Posted tagged ‘Presence’

“Presence” by Amy Cuddy

June 3, 2017

When the movie “Iron Man 3” was released in 2013, my then 6-year old son loved to imitate Iron Man’s pose: standing straight, arms loose, shoulders back, chest out to display the unibeam (the arc reactor in the center of his chest). Whether his confidence grew out of strong body language or just something he was born with, he has very little fear about public speaking and voicing his opinions. He was learning about the power of presence.

Presence is “the state of being attuned to and able to comfortably express our true thoughts, feelings, values, and potential,” according to “Presence: Bringing Your BOLDEST SELF to Your BIGGEST CHALLENGES” (2016) by Harvard Business School professor and social psychologist Amy Cuddy. It is letting go of fear and being comfortable in your own skin.

The foundation of presence is personal power, which Cuddy discusses through anecdotes and research summaries. She declares that exhibit presence when we feel relaxed and powerful. Powerlessness makes us avoid; it impairs thought and makes us self-absorbed. In contrast, power makes us approach; it gives us confidence, lets us trust ourselves, protects us from negative emotions, and helps us connect to others.

We can all gain confidence through small self-nudges, small tweaks in our body language and mind-set. “Expanding your body language, through posture, movement, and speech makes you feel more confident and powerful, less anxious and self-absorbed, and generally more positive,” Cuddy writes.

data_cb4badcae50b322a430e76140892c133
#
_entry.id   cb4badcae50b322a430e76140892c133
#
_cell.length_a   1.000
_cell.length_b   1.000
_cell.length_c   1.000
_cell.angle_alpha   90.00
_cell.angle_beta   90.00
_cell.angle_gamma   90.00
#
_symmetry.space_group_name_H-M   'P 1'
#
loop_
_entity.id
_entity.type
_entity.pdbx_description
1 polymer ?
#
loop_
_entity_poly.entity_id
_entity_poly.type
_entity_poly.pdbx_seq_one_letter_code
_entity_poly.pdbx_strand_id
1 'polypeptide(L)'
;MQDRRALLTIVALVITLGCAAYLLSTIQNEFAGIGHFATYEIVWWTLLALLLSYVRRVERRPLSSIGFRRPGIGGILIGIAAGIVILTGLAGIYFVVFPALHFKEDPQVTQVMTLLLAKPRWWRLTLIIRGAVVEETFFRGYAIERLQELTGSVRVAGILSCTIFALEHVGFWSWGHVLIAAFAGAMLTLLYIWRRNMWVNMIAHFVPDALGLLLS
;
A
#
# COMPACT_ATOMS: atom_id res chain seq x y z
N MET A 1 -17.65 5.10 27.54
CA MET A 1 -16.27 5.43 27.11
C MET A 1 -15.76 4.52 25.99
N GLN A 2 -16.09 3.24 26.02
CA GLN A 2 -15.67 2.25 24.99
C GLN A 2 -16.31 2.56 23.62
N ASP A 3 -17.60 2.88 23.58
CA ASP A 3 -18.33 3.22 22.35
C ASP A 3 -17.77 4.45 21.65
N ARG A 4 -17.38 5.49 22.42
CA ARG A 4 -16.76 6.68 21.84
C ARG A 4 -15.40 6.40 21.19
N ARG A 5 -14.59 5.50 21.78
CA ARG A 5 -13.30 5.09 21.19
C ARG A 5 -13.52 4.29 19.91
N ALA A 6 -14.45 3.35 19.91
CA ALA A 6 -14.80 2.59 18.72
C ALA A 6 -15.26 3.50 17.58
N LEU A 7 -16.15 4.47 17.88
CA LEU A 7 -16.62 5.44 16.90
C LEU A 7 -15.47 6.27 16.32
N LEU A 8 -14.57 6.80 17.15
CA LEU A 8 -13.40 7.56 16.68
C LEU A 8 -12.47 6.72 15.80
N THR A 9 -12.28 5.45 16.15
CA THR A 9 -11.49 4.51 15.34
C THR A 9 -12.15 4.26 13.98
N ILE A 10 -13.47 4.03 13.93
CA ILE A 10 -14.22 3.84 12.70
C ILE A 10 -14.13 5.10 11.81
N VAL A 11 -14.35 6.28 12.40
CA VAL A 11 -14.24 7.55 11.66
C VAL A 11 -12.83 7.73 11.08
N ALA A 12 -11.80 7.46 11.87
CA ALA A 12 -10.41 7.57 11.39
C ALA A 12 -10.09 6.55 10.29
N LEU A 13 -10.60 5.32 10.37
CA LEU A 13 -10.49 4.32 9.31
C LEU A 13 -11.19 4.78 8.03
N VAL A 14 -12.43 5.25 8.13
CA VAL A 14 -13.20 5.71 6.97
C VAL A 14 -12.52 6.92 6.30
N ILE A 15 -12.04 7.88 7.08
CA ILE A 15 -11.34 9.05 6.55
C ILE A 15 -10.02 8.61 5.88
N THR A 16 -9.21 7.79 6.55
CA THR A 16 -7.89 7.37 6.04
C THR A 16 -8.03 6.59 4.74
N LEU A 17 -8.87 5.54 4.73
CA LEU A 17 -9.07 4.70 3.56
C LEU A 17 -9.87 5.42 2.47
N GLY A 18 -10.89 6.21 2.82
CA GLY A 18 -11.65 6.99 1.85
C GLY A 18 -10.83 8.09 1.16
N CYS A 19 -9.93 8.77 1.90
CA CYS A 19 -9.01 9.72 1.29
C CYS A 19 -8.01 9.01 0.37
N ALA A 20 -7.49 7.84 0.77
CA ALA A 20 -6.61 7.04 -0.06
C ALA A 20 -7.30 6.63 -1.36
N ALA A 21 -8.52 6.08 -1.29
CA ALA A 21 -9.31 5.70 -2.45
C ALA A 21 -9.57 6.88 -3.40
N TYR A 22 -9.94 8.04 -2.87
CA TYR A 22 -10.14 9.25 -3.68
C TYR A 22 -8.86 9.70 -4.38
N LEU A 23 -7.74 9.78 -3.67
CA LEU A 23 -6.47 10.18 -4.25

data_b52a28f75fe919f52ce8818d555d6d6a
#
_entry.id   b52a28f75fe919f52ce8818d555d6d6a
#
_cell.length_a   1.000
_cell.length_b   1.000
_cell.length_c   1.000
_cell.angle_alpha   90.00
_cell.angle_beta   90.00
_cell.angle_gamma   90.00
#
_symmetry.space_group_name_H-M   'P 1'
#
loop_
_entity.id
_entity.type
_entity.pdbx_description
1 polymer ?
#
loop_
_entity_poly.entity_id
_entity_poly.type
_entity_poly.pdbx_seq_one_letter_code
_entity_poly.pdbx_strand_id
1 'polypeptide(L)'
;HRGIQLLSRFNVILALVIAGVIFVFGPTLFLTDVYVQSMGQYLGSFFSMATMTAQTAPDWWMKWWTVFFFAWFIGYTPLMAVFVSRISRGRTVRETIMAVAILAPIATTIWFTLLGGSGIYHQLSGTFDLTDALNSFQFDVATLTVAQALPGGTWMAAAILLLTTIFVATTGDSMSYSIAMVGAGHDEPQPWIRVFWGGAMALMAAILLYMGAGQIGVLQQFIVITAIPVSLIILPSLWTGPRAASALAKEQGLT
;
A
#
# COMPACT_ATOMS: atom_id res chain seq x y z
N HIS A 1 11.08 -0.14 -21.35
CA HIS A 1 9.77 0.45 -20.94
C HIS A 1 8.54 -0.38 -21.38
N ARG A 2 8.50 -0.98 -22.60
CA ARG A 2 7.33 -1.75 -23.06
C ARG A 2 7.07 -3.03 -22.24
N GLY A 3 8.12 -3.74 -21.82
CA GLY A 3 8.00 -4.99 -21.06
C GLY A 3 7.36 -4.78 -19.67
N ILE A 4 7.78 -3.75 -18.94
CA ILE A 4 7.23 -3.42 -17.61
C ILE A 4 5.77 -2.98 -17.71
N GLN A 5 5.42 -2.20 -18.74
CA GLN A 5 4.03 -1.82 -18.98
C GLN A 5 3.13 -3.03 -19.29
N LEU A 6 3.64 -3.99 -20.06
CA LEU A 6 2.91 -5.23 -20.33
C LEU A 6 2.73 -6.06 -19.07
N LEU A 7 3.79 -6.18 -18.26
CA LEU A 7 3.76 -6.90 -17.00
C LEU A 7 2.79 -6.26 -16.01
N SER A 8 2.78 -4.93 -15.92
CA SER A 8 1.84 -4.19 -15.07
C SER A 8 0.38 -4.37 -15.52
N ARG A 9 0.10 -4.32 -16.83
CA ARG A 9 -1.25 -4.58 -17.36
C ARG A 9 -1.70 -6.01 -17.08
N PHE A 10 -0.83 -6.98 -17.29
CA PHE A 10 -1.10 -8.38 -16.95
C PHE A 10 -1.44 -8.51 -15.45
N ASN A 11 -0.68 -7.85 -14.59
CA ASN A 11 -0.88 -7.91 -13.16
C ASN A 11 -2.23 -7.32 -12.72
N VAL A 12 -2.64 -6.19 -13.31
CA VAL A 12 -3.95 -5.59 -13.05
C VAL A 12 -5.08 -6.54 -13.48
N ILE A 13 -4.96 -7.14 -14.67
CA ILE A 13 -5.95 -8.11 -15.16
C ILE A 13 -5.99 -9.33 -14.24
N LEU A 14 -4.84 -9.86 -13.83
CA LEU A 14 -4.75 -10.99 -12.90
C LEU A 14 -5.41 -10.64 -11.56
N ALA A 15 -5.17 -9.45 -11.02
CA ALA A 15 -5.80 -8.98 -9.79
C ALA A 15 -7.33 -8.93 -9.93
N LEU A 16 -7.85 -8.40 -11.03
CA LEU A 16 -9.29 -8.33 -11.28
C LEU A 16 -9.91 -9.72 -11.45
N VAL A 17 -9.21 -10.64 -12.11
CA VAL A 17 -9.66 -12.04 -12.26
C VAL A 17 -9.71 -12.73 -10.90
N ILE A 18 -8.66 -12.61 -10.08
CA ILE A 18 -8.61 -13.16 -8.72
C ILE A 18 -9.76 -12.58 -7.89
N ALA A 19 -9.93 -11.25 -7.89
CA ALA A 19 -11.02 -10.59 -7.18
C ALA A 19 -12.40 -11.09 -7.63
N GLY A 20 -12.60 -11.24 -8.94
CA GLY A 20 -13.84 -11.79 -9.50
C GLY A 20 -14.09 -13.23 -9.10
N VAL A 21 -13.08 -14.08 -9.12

The book offers encouraging and practical advice to follow before tests, meetings, negotiations, performances, or events. Here are some power nudges that work in Western cultures:

  • Empower your mindset: Take a few minutes to remember and reflect on a time when you felt personally powerful.
  • Straighten your posture: Adopt an open, comfortable posture. Take up your fair share of space. Imagine yourself standing like Wonder Woman or Superman.
  • Change your stride: Walk confidently, with longer strides and more arm movement.
  • Take your time while speaking: Speak slowly without rushing and make eye contact.
  • Be aware of your breathing: Breathe slowly and regularly through your nose.
  • Reframe anxiety as excitement: When you feel anxious, tell yourself to “get excited.”

My son is growing his personal power. He has run for class representative and participated in the speech club. He even did an “Iron Man” monologue for an audition piece. One morning before a performance, when he was feeling a little anxious, I gave him a “Presence” nudge: I told him that the fluttery feeling in his stomach was excitement. I wish I could tell that to myself and believe it, but I’m working on it.

For more stories about presence, visit Amy Cuddy’s website at http://amycuddy.com/stories/.

Do you have innate presence, or do you have to practice it? In your life, who has a commanding or compelling presence?

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